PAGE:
The House’s changes to SB16 implemented an immediate effective date, as well as stripped out a four-year end date on a moratorium on new patients for hormonal treatments including puberty blockers or cross-sex hormones.

The bill’s sponsor, Sen. Mike Kennedy, R-Alpine, who is a practicing family physician, said he fully expected the bill to be challenged in court.

“I would bet every dollar that I have in my bank account right now that this will be litigated,” Kennedy said on the Senate floor.

“There’s going to be further action on this,” Kennedy promised, though he added he was “really impressed” that “vain promises were not offered to me to avoid lawsuits” in his conversations with Equality Utah.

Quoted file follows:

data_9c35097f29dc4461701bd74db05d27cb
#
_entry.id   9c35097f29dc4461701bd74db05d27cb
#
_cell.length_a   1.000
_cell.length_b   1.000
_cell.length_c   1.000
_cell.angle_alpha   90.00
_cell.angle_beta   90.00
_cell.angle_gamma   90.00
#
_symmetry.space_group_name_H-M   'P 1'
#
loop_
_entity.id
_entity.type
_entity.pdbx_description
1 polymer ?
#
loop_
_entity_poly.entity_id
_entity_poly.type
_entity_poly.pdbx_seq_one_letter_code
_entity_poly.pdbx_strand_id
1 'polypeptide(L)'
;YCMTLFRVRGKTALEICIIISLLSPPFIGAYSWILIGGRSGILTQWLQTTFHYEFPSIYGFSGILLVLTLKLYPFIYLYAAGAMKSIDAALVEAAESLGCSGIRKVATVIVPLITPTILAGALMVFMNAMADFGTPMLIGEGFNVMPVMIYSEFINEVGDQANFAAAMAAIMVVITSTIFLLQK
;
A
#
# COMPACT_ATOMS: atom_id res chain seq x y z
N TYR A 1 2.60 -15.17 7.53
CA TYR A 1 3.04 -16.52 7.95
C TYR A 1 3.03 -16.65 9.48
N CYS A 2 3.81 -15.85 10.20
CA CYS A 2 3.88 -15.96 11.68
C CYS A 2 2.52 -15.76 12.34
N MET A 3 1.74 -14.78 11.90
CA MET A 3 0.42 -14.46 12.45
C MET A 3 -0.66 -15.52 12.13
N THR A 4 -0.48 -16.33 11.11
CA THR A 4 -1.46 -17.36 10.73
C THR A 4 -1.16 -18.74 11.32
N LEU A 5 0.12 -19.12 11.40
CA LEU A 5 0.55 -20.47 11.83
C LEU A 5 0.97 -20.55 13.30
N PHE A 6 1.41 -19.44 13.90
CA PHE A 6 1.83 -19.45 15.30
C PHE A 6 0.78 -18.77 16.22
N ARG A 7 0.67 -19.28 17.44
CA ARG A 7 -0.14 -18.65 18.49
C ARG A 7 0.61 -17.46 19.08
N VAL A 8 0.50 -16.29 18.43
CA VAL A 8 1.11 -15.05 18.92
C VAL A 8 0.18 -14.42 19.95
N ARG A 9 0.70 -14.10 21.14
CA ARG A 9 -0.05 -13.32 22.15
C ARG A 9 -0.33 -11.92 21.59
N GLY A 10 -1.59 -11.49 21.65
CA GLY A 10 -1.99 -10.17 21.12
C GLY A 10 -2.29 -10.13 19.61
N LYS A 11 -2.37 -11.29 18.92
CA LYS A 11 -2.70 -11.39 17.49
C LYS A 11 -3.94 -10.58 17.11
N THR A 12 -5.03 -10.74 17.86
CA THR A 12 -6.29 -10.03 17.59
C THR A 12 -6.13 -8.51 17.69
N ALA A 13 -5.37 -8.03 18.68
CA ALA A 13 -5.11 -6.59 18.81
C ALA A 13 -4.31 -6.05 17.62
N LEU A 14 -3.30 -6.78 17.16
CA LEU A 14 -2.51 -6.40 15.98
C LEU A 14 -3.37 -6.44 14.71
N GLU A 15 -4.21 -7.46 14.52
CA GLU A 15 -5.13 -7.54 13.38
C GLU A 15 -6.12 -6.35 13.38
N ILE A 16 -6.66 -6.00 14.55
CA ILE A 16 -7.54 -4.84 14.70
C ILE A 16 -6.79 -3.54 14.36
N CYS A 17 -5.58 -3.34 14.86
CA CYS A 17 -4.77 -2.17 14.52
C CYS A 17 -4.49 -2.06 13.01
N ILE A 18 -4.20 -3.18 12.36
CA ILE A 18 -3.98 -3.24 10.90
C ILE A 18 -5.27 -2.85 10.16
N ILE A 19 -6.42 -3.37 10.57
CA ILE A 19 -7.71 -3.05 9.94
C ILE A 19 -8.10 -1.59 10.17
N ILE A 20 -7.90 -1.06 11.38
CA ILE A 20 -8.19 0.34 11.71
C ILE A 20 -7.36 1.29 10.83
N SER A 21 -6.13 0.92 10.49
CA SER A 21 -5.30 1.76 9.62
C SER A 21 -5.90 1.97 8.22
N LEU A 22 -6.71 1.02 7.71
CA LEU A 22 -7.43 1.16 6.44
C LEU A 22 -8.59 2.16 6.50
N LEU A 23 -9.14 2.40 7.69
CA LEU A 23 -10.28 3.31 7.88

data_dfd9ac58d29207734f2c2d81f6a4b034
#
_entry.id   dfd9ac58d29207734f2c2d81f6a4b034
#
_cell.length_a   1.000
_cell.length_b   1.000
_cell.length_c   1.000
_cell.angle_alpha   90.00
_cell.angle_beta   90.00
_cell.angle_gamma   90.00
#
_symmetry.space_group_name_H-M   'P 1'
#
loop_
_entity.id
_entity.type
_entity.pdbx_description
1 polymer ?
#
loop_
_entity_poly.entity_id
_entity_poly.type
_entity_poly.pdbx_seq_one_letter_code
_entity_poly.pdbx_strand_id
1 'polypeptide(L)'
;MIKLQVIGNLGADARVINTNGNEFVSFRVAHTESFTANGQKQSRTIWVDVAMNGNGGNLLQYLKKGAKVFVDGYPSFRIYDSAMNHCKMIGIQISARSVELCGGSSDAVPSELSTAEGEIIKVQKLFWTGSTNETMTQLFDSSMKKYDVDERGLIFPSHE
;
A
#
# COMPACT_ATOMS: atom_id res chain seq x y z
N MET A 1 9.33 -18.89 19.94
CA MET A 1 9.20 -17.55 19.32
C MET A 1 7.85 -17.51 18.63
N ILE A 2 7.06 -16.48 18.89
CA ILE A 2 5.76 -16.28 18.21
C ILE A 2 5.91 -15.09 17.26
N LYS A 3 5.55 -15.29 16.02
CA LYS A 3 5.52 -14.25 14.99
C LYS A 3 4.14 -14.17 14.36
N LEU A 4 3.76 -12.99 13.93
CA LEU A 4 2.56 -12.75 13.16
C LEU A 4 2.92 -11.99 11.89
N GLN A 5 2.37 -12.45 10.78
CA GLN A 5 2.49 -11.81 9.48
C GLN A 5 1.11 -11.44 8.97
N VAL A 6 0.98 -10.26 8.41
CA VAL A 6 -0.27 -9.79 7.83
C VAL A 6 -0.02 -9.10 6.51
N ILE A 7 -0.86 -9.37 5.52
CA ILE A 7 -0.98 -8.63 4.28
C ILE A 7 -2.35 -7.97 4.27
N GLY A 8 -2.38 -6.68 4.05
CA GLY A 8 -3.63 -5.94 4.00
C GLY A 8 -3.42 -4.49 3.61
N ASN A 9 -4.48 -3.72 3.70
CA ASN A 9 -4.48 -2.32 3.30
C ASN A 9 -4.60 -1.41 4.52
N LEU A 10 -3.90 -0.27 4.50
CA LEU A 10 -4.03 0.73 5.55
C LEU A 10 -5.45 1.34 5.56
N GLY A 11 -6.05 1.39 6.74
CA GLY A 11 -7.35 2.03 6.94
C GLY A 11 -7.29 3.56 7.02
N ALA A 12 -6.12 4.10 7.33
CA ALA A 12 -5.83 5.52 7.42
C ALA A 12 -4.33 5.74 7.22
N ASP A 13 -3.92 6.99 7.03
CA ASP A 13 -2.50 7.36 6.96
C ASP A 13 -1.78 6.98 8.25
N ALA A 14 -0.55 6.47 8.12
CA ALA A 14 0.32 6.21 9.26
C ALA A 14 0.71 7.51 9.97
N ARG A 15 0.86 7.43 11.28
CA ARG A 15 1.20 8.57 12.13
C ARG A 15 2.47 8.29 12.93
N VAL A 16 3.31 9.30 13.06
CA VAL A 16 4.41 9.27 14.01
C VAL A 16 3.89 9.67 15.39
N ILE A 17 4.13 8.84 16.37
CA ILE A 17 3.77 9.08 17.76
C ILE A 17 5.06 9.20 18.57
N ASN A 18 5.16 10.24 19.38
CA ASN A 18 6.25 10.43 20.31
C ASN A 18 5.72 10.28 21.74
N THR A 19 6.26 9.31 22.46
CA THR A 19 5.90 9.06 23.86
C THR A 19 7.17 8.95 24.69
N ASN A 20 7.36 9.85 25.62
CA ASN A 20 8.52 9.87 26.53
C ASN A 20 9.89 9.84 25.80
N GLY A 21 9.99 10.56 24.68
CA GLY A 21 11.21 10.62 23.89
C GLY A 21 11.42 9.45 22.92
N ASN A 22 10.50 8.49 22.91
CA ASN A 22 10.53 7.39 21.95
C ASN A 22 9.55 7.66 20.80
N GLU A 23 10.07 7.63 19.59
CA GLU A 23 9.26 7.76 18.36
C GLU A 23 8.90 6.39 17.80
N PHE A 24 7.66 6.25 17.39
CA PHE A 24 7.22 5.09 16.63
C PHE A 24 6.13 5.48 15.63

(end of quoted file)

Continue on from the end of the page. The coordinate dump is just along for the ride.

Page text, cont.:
Kennedy said it’s “not a perfect piece of legislation,” but he argued in favor of the Senate agreeing with the House’s changes to the bill to get it across the legislative finish line.

In a prepared statement issued Monday, Kennedy said the bill resulted from “several months of thoughtful conversations with stakeholders to do what is best to protect our children.”

“We can’t allow social policy to outpace science, especially when scientific evidence is still emerging and lacking in consensus,” Kennedy said. “I hope we can continue working together to provide our struggling children with the support they need to grow and thrive.”

Cox also said the bill was not perfect, but signed it into law. He, along with Utah’s Republican-controlled Legislature, argued it was needed to protect the state’s youth from treatments that lack long-term research.